The Covid vaccine rollout has slowed to under half its peak speed despite Boris Johnson stressing the urgent need to jab as many people as possible to free Britain from lockdown.
The Prime Minister this week delayed Freedom Day from June 21 to July 19 to give the NHS a 'few more crucial weeks' to protect Britons from the Indian, or Delta, variant.
However, the UK administered just 368,555 vaccine doses on Monday – well under half the 844,285 it managed on a single day in March.
The Covid vaccine rollout (pictured: woman is given a vaccine in Cheshire) has slowed to under half its peak speed as Boris Johnson delayed Freedom Day from June 21 to July 19
The pace has slowed because of the decision by Government advisers to recommend alternatives to the Oxford/AstraZeneca jab for the under-40s and limited supply of the two alternatives – Pfizer and Moderna.
Ministers have conceded that the supply of the Pfizer jab is particularly 'tight' while the Moderna vaccine – which has only just become available – is thought to be similarly limited.
Government advisers recommended an alternative to the Oxford/AstraZeneca jab for under-40s after it was linked to fatal blood clots.
But this has hugely increased demand for the Pfizer and Moderna vaccines.
The UK administered just 368,555 Covid-19 vaccine doses on Monday (pictured: latest figures) well under half the 844,285 it managed on a single day in March
The Joint Committee on Vaccination and Immunisation currently has no plans to revise its guidance on the Oxford/AstraZeneca jab.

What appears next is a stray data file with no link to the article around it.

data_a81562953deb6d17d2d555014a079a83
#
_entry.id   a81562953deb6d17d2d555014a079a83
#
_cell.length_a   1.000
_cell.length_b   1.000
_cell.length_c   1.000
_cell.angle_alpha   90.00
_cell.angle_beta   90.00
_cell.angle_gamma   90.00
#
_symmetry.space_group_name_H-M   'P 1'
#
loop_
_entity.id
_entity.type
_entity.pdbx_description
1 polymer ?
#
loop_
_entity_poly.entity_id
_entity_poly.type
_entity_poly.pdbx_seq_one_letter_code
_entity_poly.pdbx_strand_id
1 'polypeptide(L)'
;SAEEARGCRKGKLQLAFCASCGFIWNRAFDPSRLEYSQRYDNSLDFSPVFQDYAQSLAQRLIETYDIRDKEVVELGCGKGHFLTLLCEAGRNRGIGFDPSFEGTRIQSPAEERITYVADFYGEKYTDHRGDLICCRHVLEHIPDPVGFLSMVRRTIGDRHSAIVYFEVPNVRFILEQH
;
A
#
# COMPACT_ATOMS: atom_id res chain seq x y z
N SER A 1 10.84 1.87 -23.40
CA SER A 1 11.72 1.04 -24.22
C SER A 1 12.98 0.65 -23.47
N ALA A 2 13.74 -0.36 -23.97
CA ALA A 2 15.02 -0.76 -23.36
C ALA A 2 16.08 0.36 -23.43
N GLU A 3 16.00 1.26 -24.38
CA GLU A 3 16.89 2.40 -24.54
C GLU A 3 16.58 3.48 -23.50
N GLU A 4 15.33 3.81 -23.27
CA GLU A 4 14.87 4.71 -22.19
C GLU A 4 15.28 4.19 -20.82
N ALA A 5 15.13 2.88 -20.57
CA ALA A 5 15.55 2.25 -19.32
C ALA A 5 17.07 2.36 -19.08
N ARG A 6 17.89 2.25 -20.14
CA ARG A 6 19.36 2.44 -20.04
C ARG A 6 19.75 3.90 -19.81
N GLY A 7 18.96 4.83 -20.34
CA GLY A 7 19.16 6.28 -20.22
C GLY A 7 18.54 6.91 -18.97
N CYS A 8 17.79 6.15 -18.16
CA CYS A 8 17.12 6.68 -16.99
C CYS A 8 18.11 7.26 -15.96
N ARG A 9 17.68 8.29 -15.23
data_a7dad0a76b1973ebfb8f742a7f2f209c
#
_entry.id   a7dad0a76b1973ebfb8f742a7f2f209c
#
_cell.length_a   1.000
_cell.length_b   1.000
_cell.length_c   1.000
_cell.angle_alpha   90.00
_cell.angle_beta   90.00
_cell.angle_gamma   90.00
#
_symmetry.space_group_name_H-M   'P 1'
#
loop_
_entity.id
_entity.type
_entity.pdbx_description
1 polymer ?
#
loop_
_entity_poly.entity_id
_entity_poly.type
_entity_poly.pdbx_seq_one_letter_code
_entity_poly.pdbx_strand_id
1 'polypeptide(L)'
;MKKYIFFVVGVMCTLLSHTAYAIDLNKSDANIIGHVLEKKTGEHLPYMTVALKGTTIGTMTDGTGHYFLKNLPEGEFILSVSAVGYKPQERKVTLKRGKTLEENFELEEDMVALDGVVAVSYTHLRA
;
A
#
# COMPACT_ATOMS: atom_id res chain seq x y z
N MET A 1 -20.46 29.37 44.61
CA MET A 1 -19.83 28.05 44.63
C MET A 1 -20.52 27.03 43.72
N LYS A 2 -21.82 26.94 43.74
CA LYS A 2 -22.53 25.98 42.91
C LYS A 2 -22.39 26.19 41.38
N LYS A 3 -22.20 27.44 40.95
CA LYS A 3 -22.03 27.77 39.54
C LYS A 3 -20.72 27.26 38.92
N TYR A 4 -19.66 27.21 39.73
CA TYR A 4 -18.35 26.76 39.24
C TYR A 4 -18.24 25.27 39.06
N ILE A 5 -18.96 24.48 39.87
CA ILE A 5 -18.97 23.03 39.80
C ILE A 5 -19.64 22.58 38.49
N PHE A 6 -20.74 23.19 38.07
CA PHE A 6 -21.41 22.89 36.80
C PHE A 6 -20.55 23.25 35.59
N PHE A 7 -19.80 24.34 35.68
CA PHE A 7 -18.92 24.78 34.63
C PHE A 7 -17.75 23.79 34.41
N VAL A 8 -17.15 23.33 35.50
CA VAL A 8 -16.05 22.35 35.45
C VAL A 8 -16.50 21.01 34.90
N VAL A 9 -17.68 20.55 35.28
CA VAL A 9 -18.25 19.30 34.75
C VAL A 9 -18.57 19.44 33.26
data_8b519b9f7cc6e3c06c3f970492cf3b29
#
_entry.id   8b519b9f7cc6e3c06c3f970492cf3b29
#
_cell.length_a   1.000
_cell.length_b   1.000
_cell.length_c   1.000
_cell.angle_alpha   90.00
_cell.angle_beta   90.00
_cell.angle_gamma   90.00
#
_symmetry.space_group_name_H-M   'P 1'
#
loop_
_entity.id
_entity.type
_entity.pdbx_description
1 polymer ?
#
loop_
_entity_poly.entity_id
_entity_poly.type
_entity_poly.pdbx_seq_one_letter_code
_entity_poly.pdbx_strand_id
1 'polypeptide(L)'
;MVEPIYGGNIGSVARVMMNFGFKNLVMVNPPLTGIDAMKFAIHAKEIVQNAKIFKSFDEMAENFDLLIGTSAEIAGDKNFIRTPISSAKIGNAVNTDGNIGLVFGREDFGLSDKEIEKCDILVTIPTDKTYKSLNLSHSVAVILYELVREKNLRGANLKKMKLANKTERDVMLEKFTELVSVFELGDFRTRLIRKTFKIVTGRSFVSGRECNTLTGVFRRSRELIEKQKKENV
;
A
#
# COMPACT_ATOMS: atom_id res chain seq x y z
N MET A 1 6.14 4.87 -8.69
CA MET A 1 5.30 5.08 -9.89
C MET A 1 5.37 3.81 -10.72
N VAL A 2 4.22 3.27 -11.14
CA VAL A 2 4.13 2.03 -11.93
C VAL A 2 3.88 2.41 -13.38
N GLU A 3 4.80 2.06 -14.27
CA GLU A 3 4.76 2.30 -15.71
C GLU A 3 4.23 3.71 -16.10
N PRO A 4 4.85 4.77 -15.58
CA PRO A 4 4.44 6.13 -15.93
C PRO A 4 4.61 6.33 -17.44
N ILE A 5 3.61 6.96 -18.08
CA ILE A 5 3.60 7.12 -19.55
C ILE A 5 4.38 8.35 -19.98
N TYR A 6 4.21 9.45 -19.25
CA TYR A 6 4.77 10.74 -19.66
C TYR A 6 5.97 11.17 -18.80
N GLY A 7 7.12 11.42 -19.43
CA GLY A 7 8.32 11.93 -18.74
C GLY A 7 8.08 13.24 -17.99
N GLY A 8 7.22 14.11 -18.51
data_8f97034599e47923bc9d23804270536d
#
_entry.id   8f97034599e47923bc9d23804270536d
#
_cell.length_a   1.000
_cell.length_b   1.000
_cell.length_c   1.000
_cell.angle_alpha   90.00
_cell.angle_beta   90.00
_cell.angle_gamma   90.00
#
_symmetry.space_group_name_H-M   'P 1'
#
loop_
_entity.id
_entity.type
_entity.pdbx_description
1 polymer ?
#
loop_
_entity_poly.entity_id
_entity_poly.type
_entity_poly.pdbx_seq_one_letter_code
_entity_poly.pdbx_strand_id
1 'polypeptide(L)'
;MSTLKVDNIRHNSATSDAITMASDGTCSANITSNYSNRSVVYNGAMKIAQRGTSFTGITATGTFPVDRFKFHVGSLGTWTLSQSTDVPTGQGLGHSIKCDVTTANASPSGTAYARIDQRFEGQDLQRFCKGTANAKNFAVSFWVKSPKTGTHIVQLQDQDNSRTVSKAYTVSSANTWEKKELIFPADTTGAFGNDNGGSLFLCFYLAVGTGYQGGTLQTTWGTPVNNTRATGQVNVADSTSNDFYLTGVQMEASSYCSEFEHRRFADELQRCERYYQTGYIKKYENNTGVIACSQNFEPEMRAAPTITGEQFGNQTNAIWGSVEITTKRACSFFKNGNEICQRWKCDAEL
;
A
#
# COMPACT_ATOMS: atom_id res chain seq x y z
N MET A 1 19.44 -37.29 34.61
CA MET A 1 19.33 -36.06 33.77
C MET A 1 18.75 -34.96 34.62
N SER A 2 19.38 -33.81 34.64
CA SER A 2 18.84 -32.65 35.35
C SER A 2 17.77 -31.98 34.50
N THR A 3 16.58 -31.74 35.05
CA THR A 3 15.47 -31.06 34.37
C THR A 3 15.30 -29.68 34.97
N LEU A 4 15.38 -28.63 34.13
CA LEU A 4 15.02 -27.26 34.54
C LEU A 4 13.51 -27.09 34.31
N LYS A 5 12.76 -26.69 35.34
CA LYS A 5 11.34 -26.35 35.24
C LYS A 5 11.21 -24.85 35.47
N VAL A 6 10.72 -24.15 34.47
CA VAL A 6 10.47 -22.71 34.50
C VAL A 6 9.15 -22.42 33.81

But sources said last night members may reconsider advice if the balance of benefits and risks changes, potentially as a result of a rapid surge in infections.
JUST 1 PER CENT OF BEDS TAKEN BY CORONA CASES
Thanks to vaccines, just one in 100 hospital beds is now taken by Covid-19 patients.
NHS England chief Sir Simon Stevens yesterday said jabs had 'flipped the age distribution'.
He said: 'Back in January, it was 60/40 – 60 per cent of beds occupied by people over 65, 40 per cent under 65.
'Now it has flipped to 30/70, so it's about 30 per cent occupied by people aged 65, and over 70 per cent by younger people whose [survival] prospects are much greater.'
There are 1,030 corona patients in hospital in England – down from a peak of 34,336 on January 18.
In further good news, Sir Simon said the NHS was 'gearing up' for the arrival of new Covid treatments, expected within 'several months'.
It is hoped the drugs – neutralising monoclonal antibodies – will cut hospital cases and deaths and reduce pressure on staff working to clear record waiting lists of five million patients.
A total of 79.4 per cent of adults have now received at least one dose of Covid vaccine and 57.4 per cent – more than 30million people – have been given both doses.
Yesterday NHS England chief executive Sir Simon Stevens said all over-18s in England would be able to book a jab by the end of the week.
However, he admitted: 'Vaccine supply continues to be constrained so we're pacing ourselves.'
It is thought many people may have to wait a fortnight to receive their vaccine.
Mr Johnson has set a target of offering all adults a first vaccine dose and two-thirds a second dose by July 19.
Professor Karol Sikora, a former World Health Organisation director, said: 'The Government needs to work hard to get the speed of the vaccination programme back to its peak level.
'It should be putting pressure on Pfizer and Moderna to increase supplies so we can quickly vaccinate ourselves out of lockdown.'
Dr Simon Clarke, of Reading University, said: 'It is more likely lockdown will end on July 19 if the UK can increase the number of people it is vaccinating each day.
'The Government needs to do all it can to maximise uptake as quickly as possible. There are plenty of people who want them.'
Meanwhile, London Mayor Sadiq Khan has lobbied vaccines minister Nadhim Zahawi for an extra 367,000 doses of Pfizer and Moderna jabs.
London which has the lowest vaccination level of any UK region.